Ageism – not part of our future!
Age Concern New Zealand (ACNZ) Media Release – 23 September 2021
Learning from Seniors’ Experiences of Housing and Home during the COVID-19 pandemic
This report by Bev James presents two sets of views into the experiences of seniors living independently in their communities about the impacts of the COVID-19 pandemic, on their housing and sense of home. One view is from seniors themselves. Overall, 48 interviews and one focus group were conducted with seniors. The other view is from interviews conducted with 20 community organisations and housing providers that support seniors in their homes and communities.
While coming from different perspectives, both seniors and organisations shared common ideas about how to maintain seniors’ independence and wellbeing during a pandemic. Seniors’ housing situations were critical to keeping them safe and secure. Also important were seniors’ ability to receive essential goods and services in their home base, and to maintain important social connections.
Report for Building Better Homes, Towns and Cities, Affordable Housing for Generations, June 2021.
World Health Organisation
Social isolation and loneliness among older people: advocacy brief | World Health organisation
This advocacy brief on social isolation and loneliness among older people highlights the growing public health and policy concern about these issues, which have been made more salient by the COVID-19 pandemic.
The brief summarizes the scale, impact, and harms of social isolation and loneliness among older people, and outlines what can be done to reduce them. This brief also describes several policy windows that offer opportunities for addressing social isolation and loneliness among older people and proposes a three-point global strategy for tackling these issues.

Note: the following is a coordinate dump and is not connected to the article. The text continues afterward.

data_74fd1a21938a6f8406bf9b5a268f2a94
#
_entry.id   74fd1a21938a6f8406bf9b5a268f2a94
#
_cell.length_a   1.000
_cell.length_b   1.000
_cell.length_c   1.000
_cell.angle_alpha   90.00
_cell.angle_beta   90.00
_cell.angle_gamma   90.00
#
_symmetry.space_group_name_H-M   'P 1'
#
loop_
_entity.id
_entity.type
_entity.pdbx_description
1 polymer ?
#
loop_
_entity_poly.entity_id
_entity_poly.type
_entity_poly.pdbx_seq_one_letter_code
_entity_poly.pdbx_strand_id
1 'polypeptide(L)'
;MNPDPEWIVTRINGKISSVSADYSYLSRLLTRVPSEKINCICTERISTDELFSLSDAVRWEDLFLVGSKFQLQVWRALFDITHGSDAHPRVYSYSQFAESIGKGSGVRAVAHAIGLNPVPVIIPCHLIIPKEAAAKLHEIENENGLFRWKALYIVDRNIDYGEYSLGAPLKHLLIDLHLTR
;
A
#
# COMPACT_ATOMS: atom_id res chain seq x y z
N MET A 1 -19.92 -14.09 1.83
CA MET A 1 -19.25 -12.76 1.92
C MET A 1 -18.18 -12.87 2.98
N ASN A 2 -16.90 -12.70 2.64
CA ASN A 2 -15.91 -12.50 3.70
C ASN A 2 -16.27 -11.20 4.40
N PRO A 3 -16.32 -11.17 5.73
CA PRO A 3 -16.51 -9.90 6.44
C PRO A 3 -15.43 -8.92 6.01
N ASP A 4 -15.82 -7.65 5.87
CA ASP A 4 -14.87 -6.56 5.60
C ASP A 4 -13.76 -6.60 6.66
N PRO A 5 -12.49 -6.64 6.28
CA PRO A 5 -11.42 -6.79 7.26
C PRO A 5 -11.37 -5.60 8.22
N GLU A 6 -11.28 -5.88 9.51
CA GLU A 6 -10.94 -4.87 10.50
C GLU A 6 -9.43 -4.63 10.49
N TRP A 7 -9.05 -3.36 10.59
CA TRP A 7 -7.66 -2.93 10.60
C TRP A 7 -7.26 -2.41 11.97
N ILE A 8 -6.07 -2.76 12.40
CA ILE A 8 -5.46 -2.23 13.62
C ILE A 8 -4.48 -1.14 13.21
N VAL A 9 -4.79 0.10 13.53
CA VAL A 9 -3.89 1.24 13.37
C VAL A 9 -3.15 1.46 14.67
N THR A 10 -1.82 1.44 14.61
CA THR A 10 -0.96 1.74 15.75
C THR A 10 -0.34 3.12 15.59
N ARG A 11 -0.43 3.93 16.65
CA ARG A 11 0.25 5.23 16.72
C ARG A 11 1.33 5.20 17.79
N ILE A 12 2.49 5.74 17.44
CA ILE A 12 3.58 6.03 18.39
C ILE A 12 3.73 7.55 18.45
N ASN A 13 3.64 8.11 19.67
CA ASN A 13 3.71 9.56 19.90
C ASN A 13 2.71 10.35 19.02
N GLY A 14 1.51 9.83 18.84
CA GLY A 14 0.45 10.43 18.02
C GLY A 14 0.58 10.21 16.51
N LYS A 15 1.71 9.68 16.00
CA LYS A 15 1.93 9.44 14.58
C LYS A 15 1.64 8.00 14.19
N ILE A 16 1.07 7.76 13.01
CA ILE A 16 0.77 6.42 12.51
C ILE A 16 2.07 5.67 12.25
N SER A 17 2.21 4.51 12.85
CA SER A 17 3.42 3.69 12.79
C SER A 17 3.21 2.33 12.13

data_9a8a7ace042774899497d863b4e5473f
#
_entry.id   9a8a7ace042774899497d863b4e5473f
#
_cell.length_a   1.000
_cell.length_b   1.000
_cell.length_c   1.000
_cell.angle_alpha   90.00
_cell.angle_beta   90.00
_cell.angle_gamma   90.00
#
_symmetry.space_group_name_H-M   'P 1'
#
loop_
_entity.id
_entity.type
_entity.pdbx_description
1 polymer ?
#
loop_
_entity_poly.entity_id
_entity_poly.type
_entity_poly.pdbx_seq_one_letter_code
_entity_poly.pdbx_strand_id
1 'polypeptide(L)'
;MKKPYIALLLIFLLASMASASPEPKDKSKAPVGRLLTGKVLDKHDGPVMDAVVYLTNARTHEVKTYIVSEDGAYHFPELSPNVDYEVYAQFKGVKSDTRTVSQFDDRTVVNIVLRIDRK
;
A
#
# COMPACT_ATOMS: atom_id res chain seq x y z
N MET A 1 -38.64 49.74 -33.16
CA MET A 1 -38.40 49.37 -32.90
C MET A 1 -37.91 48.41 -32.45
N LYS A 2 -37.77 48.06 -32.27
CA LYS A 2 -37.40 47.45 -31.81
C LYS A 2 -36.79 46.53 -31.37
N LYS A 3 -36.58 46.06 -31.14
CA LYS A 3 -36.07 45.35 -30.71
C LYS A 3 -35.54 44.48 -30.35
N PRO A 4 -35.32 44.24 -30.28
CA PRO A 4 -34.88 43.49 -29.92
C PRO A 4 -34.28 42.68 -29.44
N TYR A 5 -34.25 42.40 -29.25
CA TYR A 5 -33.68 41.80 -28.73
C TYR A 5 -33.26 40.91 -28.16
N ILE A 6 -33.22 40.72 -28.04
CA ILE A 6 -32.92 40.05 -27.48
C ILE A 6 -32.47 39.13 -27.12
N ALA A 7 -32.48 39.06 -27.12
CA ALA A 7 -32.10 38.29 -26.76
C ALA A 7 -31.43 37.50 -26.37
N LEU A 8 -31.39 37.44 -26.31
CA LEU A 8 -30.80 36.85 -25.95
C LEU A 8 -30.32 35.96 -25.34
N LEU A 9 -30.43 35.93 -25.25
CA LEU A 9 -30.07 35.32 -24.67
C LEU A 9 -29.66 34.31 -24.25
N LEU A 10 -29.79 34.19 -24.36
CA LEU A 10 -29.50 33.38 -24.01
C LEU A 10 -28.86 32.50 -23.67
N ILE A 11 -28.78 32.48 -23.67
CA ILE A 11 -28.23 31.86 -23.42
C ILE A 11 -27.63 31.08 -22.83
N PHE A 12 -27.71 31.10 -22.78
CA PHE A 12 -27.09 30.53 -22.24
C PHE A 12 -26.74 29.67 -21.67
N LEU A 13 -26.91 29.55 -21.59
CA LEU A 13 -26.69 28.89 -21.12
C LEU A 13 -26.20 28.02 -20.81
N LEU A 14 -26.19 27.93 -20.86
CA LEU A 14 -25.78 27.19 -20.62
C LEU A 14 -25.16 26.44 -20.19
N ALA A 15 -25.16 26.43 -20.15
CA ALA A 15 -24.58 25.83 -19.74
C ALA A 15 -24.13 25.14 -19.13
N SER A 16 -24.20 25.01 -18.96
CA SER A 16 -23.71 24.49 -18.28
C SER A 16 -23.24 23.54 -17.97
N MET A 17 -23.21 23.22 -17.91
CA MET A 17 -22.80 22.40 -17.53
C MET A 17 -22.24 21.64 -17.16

World Health Organisation Fact Sheet
Ageing and Health
- Between 2015 and 2050, the proportion of the world’s population over 60 years will nearly double from 12% to 22%.
- By 2020, the number of people aged 60 years and older will outnumber children younger than 5 years.
- In 2050, 80% of older people will be living in low- and middle-income countries.
- The pace of population ageing is much faster than in the past.
- All countries face major challenges to ensure that their health and social systems are ready to make the most of this demographic shift.
ATTITUDES TOWARDS AGEING
Research commissioned by the Office for Seniors
New Zealanders’ attitudes to ageing and older people have a major influence on our efforts to face the challenges and embrace the opportunities of our ageing population.
For this report the Office for Seniors commissioned Nielsen Ltd to undertake research to understand New Zealanders’ attitudes towards older people and to ageing. Until now, no all-ages research has been undertaken on this topic in New Zealand.
Overall the report shows New Zealanders have high levels of respect for seniors and acknowledge the value of their contribution to society. These findings complement a forecasted rapid growth in the economic contribution of seniors as consumers, workers, volunteers and taxpayers as highlighted by the Office for Seniors in 2015.